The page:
Reflect: How Do You Think About Money?

How you think about money can have a big impact on your financial wellness.

Thoughts and beliefs effect the way we behave so before we can change our habits around spending money, we must first understand our thoughts and beliefs about money.

Scientists estimate the average person has between 50,000 and 60,000 thoughts per day. Ninety percent of these thoughts are repetitive and of these, 70 to 85% of them are negative in nature.

Thus, if you believe you will never be financially healthy, you will behave as if that is true.

To be truly effective at changing the way you handle money, you need to first understand how you think about money.

There are four common negative thought patterns. Take a moment to reflect on your mental approach to managing finances. Do you find yourself falling into one of these patterns?

Should Thinking

In this pattern you create distortion through “should” statements like “I should have more money in the bank before I speak with a financial professional.” Often (or definitely in this case), these types of statements aren’t true at all.

If this is you, try to give your thoughts a more positive spin:

Information on the internet tells me I “should” have saved for a house by now, however, these sources don’t know my situation. I have to decide what is best for me and right now, paying off my credit card debt is more important.

Magnification

“It will take me forever to pay off this debt. It’s impossible. I’m a financial failure.” In this case you take an emotion or feeling and magnify it to be a fact. Your feelings are temporary reactions to your current situation and may not reflect reality. Feeling like a financial failure does not make you one.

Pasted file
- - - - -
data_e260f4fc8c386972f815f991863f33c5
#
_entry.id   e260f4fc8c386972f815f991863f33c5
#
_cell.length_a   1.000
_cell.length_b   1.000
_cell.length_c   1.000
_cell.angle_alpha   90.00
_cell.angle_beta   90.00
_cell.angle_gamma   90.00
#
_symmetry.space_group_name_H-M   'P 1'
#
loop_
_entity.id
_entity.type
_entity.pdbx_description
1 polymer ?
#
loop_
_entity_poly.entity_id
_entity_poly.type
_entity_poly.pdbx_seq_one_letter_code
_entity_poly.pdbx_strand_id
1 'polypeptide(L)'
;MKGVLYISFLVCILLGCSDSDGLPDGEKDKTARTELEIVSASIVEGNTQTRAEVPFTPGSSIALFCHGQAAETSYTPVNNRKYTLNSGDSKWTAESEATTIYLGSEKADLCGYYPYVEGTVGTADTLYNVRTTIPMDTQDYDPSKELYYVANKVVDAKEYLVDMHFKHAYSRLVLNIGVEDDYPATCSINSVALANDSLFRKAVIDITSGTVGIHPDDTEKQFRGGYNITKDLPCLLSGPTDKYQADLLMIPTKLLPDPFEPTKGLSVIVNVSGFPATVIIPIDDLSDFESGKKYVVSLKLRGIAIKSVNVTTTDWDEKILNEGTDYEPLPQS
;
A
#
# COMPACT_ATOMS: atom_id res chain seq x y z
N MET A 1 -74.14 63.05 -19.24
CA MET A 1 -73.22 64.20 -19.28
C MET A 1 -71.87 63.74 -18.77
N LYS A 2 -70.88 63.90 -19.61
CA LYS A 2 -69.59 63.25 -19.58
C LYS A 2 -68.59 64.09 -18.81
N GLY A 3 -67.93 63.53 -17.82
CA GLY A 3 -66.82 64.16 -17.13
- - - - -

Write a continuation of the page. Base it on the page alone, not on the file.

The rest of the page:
Positive thought spin:

Instead, change the framework of the thought to include reality while still acknowledging the emotion behind it: “I had a discouraging week and I feel like a failure right now, but these are the ways I am succeeding…”

Disqualifying the Positive

In this thought pattern you filter out the positives and focus only on the negatives. For example, if you go over your budget you might spend energy beating yourself up with negative thoughts like “I’ll never get the hang of this.”

Positive thought spin:

Consider your finances overall – did you spend less money this month than normal? Instead of berating yourself, find the positive and tell yourself: “Wow. I was only $50 away from sticking to my budget this month. I’m not perfect but next month I will do better!”

All-Or-Nothing Thinking

All-or-nothing thinking has you only seeing in black or white with very little room for the gray area in between. In your head, you are either a success or a complete failure. This creates anxiety.  “I’m not a financial expert and will probably make my situation worse so I’m not going to try to invest my money.”

Positive thought spin:

Avoid thinking in extremes and using absolute terms like “never” or “ever” in your self-talk. Instead, replace negative thoughts with realistic ones and make a stronger effort to find alternate solutions. “I’m not a financial expert but I do know a financial planner. I will make an appointment with her next week and get some advice on how to begin investing.”

If you find yourself often using negative thoughts when you reflect on your financial situation, it’s time to become more aware of your thoughts. Reflect on your self-talk and notice when you get stuck in a negative loop.

Next, remind yourself that feelings don’t portray your actual situation and find positive ways to view your financial situation.

To this point, when irrational thoughts or feelings about money creep in, stop and look for evidence that in fact, what you think is not true.

Don’t forget to offer yourself grace. We are all human and none of us are perfect so be compassionate and go easy on yourself if you make a mistake.

Lastly, licensed therapists can help improve your mindset. Consult one if you think you need deeper intervention.

Change is hard and setbacks are likely but as you remove negativity from how you approach your finances, you can make better financial decisions, reduce stress, and increase your financial wellness!

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